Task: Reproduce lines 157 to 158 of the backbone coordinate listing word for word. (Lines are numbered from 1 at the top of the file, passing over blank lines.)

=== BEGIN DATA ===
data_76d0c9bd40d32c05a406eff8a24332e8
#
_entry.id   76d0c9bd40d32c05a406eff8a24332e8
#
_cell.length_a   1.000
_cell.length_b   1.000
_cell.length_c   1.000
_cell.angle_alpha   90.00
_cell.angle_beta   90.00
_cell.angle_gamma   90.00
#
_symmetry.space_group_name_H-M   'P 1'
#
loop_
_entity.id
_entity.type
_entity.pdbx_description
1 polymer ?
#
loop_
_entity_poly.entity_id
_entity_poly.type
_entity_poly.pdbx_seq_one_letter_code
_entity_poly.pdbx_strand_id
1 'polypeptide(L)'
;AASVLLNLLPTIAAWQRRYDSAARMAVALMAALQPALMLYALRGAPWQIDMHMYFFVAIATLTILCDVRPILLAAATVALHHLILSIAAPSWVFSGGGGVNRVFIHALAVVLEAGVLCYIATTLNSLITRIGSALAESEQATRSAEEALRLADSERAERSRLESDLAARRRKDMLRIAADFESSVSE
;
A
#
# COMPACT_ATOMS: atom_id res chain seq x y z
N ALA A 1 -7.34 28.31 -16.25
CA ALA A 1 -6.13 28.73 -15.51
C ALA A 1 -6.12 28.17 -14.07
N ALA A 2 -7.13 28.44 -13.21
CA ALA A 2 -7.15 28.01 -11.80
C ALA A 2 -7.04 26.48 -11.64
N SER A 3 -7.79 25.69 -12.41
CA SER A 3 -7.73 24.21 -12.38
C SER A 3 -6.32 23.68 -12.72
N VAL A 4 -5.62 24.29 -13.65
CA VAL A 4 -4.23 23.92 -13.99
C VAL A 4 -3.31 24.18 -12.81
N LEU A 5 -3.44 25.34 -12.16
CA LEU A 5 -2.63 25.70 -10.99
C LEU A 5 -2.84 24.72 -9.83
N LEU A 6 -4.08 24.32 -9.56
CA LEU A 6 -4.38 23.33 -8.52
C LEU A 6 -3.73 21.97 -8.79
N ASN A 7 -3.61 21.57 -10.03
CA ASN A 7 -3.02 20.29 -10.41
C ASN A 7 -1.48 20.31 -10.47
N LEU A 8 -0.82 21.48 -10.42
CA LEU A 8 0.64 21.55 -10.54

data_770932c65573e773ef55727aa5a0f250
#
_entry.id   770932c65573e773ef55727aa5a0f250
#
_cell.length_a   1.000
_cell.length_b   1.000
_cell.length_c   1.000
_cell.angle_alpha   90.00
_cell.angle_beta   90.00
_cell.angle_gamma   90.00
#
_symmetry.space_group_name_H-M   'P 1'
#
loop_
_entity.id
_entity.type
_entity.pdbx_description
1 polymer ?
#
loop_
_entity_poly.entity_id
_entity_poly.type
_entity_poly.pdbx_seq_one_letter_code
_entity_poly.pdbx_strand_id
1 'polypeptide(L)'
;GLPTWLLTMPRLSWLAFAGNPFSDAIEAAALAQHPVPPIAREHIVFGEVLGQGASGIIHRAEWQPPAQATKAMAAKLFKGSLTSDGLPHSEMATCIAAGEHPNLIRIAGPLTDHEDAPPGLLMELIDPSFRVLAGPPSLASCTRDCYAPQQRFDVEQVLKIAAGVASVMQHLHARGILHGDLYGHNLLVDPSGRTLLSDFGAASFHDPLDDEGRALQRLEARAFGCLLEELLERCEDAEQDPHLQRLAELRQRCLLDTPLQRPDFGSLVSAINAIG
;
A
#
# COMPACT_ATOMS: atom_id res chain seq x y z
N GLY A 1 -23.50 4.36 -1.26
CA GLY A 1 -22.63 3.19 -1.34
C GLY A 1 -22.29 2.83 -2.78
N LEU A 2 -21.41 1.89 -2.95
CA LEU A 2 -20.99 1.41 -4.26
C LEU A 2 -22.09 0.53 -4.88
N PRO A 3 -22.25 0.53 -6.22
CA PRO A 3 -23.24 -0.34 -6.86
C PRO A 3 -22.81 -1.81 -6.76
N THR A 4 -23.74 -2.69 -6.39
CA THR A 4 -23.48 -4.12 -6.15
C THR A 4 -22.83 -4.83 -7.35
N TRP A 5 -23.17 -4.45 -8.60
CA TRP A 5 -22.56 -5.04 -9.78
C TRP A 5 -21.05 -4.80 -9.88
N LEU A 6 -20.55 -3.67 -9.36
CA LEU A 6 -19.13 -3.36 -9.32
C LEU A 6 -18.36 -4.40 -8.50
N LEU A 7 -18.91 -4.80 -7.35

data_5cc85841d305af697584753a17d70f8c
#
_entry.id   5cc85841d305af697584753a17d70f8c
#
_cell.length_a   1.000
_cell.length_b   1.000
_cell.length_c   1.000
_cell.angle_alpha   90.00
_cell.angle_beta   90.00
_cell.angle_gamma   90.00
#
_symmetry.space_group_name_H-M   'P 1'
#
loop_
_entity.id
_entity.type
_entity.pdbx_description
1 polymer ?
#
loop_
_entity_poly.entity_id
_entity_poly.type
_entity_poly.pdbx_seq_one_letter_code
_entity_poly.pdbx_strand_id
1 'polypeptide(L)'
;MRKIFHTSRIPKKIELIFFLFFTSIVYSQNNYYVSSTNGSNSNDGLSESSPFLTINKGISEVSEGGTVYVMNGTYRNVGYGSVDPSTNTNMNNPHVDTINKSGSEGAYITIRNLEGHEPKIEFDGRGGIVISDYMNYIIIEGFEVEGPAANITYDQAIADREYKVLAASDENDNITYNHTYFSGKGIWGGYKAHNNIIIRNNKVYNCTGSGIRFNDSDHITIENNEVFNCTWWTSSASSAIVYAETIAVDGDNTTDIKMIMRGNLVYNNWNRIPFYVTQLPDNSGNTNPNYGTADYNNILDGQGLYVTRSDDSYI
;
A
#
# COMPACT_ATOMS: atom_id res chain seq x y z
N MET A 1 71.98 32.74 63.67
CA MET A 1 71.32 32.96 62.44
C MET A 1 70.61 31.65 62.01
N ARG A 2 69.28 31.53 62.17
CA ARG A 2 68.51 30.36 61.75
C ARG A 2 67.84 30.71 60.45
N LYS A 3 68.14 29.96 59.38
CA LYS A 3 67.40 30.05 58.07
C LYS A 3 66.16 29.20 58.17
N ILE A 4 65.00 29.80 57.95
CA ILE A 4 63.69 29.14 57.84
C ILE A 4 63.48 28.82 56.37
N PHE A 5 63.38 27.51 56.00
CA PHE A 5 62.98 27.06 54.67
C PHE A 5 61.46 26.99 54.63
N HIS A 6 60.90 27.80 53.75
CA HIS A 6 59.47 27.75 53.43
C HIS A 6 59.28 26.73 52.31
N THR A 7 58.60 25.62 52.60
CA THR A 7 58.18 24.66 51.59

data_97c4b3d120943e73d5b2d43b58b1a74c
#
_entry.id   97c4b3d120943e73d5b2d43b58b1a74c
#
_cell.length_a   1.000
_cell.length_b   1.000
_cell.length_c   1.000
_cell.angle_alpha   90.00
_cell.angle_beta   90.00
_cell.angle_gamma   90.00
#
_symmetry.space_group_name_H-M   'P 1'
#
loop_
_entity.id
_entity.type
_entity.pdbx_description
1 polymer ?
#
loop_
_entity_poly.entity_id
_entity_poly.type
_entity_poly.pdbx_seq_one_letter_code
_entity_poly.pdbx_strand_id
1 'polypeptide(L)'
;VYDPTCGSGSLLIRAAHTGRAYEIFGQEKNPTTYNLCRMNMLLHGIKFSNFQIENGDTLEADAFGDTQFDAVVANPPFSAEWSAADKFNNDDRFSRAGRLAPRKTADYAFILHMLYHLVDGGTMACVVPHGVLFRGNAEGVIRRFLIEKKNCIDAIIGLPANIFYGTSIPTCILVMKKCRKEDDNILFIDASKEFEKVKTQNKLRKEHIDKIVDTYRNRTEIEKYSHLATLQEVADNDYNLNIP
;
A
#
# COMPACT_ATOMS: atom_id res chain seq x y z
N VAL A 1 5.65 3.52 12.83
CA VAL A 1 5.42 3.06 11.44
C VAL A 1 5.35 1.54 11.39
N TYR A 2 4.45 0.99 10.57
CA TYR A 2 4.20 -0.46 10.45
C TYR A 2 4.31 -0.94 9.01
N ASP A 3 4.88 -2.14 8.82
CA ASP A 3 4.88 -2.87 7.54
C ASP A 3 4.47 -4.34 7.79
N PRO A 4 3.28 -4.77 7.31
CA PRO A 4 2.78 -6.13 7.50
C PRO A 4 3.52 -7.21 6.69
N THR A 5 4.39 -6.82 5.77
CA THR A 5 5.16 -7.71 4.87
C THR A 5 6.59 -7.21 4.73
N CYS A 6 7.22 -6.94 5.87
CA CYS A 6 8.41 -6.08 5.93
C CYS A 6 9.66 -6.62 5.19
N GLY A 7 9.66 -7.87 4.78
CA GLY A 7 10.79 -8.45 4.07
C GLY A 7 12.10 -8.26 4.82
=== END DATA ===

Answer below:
_cell.length_a   1.000
_cell.length_b   1.000